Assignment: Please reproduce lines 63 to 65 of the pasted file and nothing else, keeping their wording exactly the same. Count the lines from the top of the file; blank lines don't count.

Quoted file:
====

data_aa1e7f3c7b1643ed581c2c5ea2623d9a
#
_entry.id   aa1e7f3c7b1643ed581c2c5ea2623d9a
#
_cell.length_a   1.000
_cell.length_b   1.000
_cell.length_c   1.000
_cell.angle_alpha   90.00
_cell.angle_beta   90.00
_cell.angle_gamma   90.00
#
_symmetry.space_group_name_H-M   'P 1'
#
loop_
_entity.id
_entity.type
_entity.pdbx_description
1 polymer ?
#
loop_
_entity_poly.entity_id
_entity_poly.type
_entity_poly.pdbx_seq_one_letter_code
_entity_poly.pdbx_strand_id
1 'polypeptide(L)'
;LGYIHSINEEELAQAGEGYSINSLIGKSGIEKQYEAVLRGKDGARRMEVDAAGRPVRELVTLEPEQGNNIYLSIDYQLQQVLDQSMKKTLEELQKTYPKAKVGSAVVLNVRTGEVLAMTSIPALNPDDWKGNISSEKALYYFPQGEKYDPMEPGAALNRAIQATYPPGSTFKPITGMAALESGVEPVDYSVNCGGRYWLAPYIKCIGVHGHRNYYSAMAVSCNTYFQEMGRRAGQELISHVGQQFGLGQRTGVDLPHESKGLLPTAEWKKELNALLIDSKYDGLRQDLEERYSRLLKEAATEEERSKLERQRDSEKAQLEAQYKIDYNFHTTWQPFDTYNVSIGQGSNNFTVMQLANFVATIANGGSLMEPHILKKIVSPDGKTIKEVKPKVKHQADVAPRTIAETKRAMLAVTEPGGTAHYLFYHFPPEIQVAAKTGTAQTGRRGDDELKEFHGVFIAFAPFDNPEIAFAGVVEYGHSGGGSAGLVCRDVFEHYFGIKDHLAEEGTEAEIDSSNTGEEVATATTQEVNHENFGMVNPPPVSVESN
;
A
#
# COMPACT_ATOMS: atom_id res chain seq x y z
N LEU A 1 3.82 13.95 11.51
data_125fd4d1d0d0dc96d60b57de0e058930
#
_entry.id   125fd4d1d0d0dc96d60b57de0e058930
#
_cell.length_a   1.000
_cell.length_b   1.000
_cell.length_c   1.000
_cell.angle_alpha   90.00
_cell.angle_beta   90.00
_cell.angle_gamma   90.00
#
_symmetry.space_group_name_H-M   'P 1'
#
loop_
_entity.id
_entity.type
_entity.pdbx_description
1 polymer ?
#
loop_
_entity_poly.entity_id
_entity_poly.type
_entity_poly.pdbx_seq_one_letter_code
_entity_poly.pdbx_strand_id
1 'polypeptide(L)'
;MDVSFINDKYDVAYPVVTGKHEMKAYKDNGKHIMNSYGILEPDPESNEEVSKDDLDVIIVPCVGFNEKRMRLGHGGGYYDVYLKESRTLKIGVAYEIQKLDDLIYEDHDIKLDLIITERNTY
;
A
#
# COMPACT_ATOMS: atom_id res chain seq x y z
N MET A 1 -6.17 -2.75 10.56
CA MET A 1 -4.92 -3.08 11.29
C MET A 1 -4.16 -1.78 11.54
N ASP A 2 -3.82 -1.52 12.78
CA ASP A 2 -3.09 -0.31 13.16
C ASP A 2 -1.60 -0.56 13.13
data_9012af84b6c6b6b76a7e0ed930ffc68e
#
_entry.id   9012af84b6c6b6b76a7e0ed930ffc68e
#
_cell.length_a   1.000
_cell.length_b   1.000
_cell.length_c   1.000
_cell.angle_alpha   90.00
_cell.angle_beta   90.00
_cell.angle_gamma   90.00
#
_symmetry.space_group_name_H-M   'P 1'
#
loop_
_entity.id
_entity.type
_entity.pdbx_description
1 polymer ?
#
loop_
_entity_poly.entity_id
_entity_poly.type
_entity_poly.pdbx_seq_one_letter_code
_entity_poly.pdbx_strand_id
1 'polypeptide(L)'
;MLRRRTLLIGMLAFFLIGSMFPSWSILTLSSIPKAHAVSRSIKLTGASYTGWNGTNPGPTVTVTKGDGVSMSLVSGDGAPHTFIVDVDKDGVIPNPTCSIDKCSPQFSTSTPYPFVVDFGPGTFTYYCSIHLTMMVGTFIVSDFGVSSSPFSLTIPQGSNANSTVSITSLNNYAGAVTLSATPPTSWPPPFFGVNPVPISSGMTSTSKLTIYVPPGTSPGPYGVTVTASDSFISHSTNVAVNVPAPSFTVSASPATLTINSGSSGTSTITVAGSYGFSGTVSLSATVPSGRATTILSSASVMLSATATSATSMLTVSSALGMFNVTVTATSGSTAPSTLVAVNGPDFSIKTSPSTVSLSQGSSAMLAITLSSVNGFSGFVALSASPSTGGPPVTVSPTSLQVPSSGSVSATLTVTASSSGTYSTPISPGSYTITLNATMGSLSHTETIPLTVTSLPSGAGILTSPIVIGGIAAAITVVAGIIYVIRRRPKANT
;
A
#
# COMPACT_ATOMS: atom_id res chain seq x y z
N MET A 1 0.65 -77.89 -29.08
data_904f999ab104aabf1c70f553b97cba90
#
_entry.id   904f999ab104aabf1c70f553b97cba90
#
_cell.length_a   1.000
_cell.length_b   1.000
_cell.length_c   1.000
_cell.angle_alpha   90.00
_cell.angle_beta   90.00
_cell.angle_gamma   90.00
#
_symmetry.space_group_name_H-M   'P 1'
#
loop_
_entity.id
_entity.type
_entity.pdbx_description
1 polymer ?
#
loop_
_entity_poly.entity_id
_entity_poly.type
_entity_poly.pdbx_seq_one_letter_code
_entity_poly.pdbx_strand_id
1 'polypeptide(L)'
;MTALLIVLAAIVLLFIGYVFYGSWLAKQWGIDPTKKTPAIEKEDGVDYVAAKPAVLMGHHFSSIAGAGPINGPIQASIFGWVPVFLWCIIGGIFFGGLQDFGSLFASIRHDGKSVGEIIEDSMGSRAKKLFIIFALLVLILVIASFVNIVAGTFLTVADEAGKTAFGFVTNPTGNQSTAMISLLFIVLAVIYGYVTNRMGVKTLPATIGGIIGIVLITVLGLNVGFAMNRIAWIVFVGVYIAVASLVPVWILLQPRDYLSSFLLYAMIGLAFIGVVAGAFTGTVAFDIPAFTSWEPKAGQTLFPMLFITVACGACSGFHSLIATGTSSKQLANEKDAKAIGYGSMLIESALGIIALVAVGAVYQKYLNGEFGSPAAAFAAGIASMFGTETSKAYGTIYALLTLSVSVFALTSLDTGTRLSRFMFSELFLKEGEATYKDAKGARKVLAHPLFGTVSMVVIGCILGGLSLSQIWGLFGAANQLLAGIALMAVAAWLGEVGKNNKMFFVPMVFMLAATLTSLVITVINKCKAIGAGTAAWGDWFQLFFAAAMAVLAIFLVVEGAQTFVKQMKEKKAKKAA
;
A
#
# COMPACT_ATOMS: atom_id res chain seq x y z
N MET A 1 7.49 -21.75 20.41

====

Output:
CA MET A 1 -4.92 -3.08 11.29
C MET A 1 -4.16 -1.78 11.54
N ASP A 2 -3.82 -1.52 12.78